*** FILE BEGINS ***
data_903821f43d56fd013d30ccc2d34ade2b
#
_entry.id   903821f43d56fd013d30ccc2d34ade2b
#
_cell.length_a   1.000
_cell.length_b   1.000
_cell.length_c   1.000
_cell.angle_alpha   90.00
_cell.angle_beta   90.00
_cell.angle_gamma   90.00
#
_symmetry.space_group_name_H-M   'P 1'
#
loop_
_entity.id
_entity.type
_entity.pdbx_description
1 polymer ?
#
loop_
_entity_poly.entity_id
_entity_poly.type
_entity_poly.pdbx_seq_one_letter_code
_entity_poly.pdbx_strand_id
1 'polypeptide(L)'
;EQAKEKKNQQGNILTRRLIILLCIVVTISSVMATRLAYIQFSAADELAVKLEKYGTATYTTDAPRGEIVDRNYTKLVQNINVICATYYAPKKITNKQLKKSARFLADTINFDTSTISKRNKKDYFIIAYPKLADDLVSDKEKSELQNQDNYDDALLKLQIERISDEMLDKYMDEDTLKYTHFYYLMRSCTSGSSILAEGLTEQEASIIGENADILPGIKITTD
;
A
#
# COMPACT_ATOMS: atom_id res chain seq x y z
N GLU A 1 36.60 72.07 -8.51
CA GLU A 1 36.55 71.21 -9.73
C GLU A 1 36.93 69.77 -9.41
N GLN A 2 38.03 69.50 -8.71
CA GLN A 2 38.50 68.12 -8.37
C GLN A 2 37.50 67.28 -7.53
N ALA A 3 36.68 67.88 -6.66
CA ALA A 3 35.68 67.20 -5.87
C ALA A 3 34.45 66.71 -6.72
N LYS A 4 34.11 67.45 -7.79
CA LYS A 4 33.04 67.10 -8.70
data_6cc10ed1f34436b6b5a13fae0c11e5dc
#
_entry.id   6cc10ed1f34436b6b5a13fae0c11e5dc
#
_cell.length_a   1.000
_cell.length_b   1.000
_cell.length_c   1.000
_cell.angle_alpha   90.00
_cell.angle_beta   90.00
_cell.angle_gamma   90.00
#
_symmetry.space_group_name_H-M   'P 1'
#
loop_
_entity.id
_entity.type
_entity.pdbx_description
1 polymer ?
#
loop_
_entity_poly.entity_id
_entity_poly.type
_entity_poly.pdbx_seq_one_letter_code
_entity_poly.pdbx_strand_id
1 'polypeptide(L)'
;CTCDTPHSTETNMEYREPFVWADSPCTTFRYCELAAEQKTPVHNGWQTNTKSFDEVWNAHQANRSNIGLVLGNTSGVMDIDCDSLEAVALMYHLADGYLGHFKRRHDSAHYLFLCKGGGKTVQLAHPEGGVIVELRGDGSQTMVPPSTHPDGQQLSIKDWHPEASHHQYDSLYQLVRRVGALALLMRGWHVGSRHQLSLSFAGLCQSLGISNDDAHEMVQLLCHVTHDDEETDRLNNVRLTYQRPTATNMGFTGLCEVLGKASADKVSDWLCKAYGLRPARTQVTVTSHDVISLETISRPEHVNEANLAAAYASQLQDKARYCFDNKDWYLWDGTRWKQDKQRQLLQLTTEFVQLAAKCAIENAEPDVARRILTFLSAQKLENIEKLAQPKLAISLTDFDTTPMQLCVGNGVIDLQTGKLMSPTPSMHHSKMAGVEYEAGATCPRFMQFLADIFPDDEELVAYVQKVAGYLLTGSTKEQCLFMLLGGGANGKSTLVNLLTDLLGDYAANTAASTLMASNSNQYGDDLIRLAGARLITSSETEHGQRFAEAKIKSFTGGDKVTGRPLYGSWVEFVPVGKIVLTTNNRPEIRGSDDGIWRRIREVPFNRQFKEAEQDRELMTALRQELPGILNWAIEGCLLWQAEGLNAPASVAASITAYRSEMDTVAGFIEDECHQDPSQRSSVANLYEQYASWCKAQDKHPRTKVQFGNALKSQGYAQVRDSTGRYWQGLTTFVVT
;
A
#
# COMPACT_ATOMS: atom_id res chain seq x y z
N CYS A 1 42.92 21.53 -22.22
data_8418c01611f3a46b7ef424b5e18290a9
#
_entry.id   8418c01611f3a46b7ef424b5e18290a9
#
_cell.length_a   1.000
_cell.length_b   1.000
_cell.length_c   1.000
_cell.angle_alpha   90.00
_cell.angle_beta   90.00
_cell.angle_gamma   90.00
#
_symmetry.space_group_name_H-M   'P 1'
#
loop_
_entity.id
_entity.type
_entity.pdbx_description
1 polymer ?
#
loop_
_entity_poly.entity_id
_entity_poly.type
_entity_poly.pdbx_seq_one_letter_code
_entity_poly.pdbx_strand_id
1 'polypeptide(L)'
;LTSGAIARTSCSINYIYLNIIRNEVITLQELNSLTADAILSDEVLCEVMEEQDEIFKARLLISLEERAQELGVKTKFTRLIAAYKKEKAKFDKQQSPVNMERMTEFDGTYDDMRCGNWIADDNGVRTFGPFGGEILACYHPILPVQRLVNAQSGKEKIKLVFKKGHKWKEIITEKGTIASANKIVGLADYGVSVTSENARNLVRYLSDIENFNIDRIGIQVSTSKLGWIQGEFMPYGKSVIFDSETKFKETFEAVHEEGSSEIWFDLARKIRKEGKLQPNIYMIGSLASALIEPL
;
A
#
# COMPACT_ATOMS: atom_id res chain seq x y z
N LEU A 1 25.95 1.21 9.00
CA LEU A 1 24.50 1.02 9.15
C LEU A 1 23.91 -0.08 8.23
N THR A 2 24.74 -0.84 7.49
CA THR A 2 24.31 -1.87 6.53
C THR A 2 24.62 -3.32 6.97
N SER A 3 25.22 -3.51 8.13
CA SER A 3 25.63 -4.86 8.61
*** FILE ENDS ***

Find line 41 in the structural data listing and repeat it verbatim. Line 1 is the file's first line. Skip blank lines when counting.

CA LYS A 4 33.04 67.10 -8.70